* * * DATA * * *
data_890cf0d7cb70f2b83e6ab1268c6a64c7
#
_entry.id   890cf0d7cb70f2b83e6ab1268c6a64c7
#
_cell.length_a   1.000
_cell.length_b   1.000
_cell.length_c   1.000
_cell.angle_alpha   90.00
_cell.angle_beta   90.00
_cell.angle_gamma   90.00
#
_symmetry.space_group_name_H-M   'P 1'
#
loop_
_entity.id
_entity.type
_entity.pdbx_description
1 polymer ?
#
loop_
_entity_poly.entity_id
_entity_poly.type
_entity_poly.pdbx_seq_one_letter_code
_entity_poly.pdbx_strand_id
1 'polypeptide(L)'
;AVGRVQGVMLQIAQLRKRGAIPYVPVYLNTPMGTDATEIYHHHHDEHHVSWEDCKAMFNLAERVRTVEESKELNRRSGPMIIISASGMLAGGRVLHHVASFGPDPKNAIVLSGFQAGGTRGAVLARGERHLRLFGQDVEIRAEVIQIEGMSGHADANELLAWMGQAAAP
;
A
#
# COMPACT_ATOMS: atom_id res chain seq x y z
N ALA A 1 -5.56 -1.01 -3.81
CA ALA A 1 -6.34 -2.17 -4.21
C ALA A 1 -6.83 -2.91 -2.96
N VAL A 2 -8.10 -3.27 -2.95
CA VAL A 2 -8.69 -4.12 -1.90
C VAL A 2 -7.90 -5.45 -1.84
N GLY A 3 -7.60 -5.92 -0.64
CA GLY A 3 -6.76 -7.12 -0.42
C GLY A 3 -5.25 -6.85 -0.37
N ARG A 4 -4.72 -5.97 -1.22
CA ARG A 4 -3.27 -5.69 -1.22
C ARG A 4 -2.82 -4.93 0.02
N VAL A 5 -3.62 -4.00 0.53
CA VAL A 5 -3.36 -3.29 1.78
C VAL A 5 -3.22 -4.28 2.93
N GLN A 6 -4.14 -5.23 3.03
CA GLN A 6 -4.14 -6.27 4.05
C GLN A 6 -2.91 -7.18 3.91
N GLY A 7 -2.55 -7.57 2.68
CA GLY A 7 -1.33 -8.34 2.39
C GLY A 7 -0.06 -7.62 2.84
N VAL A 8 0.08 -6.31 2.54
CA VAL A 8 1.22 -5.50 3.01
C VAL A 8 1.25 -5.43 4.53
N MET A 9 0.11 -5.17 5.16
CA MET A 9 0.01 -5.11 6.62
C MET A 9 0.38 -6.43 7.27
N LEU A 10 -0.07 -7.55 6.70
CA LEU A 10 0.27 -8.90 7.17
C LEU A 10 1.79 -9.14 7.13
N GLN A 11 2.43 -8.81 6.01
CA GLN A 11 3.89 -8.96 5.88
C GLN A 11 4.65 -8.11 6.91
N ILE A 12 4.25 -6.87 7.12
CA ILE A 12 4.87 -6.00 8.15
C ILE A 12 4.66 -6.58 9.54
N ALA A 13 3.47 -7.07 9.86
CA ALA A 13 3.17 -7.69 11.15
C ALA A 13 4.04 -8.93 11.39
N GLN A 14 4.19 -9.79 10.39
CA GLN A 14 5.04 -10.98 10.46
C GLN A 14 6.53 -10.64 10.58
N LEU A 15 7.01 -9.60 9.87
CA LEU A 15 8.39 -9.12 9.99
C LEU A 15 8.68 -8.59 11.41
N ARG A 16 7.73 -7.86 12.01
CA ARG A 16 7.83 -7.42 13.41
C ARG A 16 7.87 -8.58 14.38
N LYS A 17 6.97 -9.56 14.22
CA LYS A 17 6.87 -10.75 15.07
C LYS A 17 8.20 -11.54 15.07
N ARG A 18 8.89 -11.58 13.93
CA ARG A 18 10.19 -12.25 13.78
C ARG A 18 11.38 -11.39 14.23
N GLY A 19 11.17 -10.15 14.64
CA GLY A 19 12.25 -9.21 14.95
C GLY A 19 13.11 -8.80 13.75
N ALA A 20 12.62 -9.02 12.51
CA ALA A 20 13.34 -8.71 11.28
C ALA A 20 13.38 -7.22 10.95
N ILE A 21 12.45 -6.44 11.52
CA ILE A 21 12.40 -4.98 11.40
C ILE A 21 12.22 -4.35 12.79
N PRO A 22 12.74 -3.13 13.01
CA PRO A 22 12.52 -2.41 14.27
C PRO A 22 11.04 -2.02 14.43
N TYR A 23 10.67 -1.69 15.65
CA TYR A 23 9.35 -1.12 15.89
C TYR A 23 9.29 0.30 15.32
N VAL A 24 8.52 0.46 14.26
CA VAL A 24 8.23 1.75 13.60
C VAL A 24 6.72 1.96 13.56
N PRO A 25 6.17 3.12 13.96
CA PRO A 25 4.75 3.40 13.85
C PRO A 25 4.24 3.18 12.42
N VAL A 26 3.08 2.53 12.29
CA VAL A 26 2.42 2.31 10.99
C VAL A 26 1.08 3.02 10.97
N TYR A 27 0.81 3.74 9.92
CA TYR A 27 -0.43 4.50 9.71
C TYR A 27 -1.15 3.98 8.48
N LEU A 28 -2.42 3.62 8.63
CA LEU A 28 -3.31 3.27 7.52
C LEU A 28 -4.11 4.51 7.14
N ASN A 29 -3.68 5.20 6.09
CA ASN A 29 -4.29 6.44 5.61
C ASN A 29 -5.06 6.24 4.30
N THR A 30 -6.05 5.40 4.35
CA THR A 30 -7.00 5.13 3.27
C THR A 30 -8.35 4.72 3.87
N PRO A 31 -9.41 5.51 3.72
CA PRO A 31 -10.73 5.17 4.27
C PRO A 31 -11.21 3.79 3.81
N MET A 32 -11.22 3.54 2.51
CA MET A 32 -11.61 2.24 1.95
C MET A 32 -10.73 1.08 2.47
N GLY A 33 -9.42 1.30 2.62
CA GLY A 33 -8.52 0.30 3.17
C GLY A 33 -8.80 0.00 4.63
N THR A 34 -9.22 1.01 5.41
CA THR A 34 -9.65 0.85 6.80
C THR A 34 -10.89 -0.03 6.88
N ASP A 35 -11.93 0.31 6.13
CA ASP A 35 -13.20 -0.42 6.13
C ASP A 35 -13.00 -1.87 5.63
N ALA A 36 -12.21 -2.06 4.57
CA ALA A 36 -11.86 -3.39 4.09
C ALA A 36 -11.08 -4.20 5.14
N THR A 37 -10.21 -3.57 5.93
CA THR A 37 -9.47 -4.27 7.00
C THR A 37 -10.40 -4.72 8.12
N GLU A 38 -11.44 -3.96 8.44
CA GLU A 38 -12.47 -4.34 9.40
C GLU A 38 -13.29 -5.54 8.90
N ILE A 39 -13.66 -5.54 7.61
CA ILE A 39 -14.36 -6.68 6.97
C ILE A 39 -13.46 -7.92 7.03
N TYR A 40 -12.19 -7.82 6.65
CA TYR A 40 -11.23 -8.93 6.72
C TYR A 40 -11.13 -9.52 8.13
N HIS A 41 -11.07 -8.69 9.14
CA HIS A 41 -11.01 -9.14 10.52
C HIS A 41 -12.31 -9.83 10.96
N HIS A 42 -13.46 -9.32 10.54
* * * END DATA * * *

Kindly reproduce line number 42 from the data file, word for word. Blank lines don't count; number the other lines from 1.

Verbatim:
C ARG A 4 -2.82 -4.93 0.02